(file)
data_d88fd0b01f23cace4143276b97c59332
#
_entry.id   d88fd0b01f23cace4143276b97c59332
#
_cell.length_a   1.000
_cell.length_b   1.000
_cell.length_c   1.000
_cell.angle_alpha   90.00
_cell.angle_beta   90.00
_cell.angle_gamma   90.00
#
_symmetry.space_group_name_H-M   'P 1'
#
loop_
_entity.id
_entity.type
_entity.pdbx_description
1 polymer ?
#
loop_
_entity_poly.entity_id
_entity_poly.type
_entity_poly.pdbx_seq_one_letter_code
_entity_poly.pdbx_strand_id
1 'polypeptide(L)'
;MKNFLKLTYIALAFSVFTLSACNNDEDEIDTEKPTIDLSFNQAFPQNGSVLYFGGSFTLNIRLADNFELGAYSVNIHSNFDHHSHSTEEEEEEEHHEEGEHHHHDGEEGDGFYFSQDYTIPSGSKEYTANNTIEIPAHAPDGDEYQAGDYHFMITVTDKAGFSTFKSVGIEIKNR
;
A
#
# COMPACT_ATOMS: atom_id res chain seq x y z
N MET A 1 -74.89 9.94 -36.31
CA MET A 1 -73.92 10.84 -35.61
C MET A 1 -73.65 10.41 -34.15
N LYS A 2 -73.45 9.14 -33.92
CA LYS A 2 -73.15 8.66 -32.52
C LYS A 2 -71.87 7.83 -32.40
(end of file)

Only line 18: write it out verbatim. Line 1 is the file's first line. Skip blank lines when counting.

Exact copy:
1 polymer ?